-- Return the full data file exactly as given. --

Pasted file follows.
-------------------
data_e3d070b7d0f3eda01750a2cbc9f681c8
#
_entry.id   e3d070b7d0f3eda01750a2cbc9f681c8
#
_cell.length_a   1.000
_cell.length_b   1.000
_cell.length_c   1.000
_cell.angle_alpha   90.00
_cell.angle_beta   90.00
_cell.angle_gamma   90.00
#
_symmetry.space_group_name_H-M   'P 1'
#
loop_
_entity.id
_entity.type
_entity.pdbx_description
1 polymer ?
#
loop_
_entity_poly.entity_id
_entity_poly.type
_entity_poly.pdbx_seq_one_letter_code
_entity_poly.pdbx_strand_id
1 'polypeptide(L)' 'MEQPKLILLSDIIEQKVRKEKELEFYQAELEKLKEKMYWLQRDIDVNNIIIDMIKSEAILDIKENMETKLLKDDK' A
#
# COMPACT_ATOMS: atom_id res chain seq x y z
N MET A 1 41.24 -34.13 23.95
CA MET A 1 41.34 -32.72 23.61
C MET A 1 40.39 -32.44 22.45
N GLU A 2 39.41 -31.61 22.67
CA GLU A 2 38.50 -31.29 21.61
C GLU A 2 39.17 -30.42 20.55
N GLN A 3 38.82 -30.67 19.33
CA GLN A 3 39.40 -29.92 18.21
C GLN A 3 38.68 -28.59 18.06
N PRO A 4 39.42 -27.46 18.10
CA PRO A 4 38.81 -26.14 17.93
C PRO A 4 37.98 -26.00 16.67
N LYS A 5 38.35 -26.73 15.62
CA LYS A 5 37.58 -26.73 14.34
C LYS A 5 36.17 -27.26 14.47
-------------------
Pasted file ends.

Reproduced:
data_e3d070b7d0f3eda01750a2cbc9f681c8
#
_entry.id   e3d070b7d0f3eda01750a2cbc9f681c8
#
_cell.length_a   1.000
_cell.length_b   1.000
_cell.length_c   1.000
_cell.angle_alpha   90.00
_cell.angle_beta   90.00
_cell.angle_gamma   90.00
#
_symmetry.space_group_name_H-M   'P 1'
#
loop_
_entity.id
_entity.type
_entity.pdbx_description
1 polymer ?
#
loop_
_entity_poly.entity_id
_entity_poly.type
_entity_poly.pdbx_seq_one_letter_code
_entity_poly.pdbx_strand_id
1 'polypeptide(L)' 'MEQPKLILLSDIIEQKVRKEKELEFYQAELEKLKEKMYWLQRDIDVNNIIIDMIKSEAILDIKENMETKLLKDDK' A
#
# COMPACT_ATOMS: atom_id res chain seq x y z
N MET A 1 41.24 -34.13 23.95
CA MET A 1 41.34 -32.72 23.61
C MET A 1 40.39 -32.44 22.45
N GLU A 2 39.41 -31.61 22.67
CA GLU A 2 38.50 -31.29 21.61
C GLU A 2 39.17 -30.42 20.55
N GLN A 3 38.82 -30.67 19.33
CA GLN A 3 39.40 -29.92 18.21
C GLN A 3 38.68 -28.59 18.06
N PRO A 4 39.42 -27.46 18.10
CA PRO A 4 38.81 -26.14 17.93
C PRO A 4 37.98 -26.00 16.67
N LYS A 5 38.35 -26.73 15.62
CA LYS A 5 37.58 -26.73 14.34
C LYS A 5 36.17 -27.26 14.47